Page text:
CONTAINING LINKS TO 51991 STORIES FROM THE NETWORKS' NIGHTLY NEWSCASTS
     TYNDALL HEADLINE: HIGHLIGHTS FROM NOVEMBER 14, 2006
For the third straight weekday, Iraq was Story of the Day. This time a mass kidnapping of bureaucrats from the Education Ministry in downtown Baghdad was the lead on all three newscasts. Unfortunately (for the networks) late-breaking developments undercut their headlines. As they went on air, word filtered out that fortunately (for the hostages) most had been released.    
     TYNDALL PICKS FOR NOVEMBER 14, 2006: CLICK ON GRID ELEMENTS TO SEARCH FOR MATCHING ITEMS
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video thumbnailCBSIraq: mass kidnapping of eduction bureaucratsAbducted by gunmen dressed as police commandosElizabeth PalmerBaghdad
video thumbnailABCImmigrant teenagers get continuing HS educationHouston night school for legals and illegalsCharles GibsonHouston
video thumbnailABCIraq: mass kidnapping of eduction bureaucratsAbducted by gunmen dressed as police commandosTerry McCarthyBaghdad
video thumbnailNBCIraq: mass kidnapping of eduction bureaucratsAbducted by gunmen dressed as police commandosTom AspellBaghdad
video thumbnailABC
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Automobile industry in financial troubleDetroit's leaders seek relief from White HouseDean ReynoldsDetroit
video thumbnailNBCHouse Majority Leader contest: Hoyer vs MurthaMurtha criticized for lobbyist ties, Abscam roleLisa MyersWashington DC
video thumbnailCBSFederal tax code reforms, tax rates debatedDemocrats seek Alternative Minimum Tax reliefSharyl AttkissonCapitol Hill
video thumbnailNBCSudan civil war: ethnic cleansing in DarfurWomen and girls raped as weapon of warAnn CurryChad
video thumbnailABCChief Justice John Roberts progress reportDescribes chore of controling his colleaguesJan Crawford GreenburgMiami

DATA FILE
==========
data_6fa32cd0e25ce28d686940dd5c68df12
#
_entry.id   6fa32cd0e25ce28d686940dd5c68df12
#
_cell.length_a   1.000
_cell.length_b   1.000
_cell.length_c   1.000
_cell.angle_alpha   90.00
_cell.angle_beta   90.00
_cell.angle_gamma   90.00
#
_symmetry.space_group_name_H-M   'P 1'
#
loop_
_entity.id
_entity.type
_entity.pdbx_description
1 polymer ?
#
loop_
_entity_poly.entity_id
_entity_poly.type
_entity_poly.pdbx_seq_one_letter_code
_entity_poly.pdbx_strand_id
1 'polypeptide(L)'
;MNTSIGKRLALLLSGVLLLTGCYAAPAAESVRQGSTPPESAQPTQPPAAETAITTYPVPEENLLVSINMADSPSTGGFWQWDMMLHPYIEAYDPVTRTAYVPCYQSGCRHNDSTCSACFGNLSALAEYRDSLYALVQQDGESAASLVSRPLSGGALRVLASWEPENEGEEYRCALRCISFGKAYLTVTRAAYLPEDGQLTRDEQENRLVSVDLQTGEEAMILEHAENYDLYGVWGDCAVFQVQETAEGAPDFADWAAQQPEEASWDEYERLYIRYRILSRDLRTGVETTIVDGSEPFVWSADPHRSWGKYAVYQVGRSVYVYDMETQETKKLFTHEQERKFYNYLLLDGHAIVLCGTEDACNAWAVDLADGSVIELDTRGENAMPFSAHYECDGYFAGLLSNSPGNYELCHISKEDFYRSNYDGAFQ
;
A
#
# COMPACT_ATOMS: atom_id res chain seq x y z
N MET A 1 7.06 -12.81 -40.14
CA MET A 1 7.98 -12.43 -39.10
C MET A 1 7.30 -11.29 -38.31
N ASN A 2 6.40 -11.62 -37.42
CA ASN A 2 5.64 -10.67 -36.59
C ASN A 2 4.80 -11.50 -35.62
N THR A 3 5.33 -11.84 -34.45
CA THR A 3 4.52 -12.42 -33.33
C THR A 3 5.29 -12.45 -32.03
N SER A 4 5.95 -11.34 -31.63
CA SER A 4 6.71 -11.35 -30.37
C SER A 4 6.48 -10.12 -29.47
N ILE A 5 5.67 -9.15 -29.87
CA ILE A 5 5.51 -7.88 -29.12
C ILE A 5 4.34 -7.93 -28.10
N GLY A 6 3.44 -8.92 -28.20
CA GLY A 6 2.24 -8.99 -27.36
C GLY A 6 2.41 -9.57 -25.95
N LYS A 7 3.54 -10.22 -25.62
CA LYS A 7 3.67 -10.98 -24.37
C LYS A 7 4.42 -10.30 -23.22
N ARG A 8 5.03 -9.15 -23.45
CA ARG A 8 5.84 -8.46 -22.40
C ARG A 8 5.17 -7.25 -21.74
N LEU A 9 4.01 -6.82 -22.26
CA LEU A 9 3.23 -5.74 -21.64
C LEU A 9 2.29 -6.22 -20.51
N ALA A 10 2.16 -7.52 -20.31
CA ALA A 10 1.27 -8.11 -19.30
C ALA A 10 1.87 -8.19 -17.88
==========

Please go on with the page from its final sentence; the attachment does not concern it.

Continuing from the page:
video thumbnailCBSHeart disease and cardiac arrests coverageDelayed angioplasty is no better than noneJon LaPookNew York
 
TYNDALL BLOG: DAILY NOTES ON NETWORK TELEVISION NIGHTLY NEWS
IRAQ AGAIN For the third straight weekday, Iraq was Story of the Day. This time a mass kidnapping of bureaucrats from the Education Ministry in downtown Baghdad was the lead on all three newscasts. Unfortunately (for the networks) late-breaking developments undercut their headlines. As they went on air, word filtered out that fortunately (for the hostages) most had been released.

CBS focused on the education angle: Elizabeth Palmer in Baghdad combined her kidnap coverage with campus protests at Baghdad University against anti-academic violence and the mass emigration by professors in response. Katie Couric interviewed Zainab al-Suwaij of the American Islamic Congress: this brain drain, she explained, was caused by "Taliban-type" opposition to intellectuals. NBC's Tom Aspell also reported that academics are seen as "too liberal" nowadays in Baghdad.

ABC's Terry McCarthy chose the political angle in reporting the kidnapping. The Education Ministry is run by Sunnis and the Interior Ministry is run by Shiites. The kidnappers wore hard-to-obtain blue camouflage uniforms of police commandos, so McCarthy suspected an inside job. NBC's Richard Engel (at the end of the Aspell package) argued that the party that runs the Education Ministry is linked to Sunni supporters of al-Qaeda--not what one would call "too liberal."